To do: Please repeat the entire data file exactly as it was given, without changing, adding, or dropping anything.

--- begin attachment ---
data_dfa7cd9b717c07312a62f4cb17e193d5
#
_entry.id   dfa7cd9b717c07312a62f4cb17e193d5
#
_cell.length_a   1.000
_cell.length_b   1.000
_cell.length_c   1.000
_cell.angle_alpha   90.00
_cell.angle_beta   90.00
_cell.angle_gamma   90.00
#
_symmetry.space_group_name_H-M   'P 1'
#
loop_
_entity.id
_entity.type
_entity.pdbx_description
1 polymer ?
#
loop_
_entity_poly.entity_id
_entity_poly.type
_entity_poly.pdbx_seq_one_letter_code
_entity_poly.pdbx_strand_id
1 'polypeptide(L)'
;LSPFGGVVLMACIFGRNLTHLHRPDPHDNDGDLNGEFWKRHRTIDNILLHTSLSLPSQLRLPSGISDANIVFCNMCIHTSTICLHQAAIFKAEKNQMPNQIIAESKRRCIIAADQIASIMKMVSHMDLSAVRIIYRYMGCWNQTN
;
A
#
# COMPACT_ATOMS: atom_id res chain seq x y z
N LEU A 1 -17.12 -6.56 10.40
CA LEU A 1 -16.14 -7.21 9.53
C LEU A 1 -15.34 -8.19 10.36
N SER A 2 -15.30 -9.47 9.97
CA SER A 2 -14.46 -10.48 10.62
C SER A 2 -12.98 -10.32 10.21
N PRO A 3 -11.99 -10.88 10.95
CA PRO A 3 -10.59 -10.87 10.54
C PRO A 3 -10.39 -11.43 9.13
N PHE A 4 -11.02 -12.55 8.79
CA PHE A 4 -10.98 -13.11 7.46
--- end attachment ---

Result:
data_dfa7cd9b717c07312a62f4cb17e193d5
#
_entry.id   dfa7cd9b717c07312a62f4cb17e193d5
#
_cell.length_a   1.000
_cell.length_b   1.000
_cell.length_c   1.000
_cell.angle_alpha   90.00
_cell.angle_beta   90.00
_cell.angle_gamma   90.00
#
_symmetry.space_group_name_H-M   'P 1'
#
loop_
_entity.id
_entity.type
_entity.pdbx_description
1 polymer ?
#
loop_
_entity_poly.entity_id
_entity_poly.type
_entity_poly.pdbx_seq_one_letter_code
_entity_poly.pdbx_strand_id
1 'polypeptide(L)'
;LSPFGGVVLMACIFGRNLTHLHRPDPHDNDGDLNGEFWKRHRTIDNILLHTSLSLPSQLRLPSGISDANIVFCNMCIHTSTICLHQAAIFKAEKNQMPNQIIAESKRRCIIAADQIASIMKMVSHMDLSAVRIIYRYMGCWNQTN
;
A
#
# COMPACT_ATOMS: atom_id res chain seq x y z
N LEU A 1 -17.12 -6.56 10.40
CA LEU A 1 -16.14 -7.21 9.53
C LEU A 1 -15.34 -8.19 10.36
N SER A 2 -15.30 -9.47 9.97
CA SER A 2 -14.46 -10.48 10.62
C SER A 2 -12.98 -10.32 10.21
N PRO A 3 -11.99 -10.88 10.95
CA PRO A 3 -10.59 -10.87 10.54
C PRO A 3 -10.39 -11.43 9.13
N PHE A 4 -11.02 -12.55 8.79
CA PHE A 4 -10.98 -13.11 7.46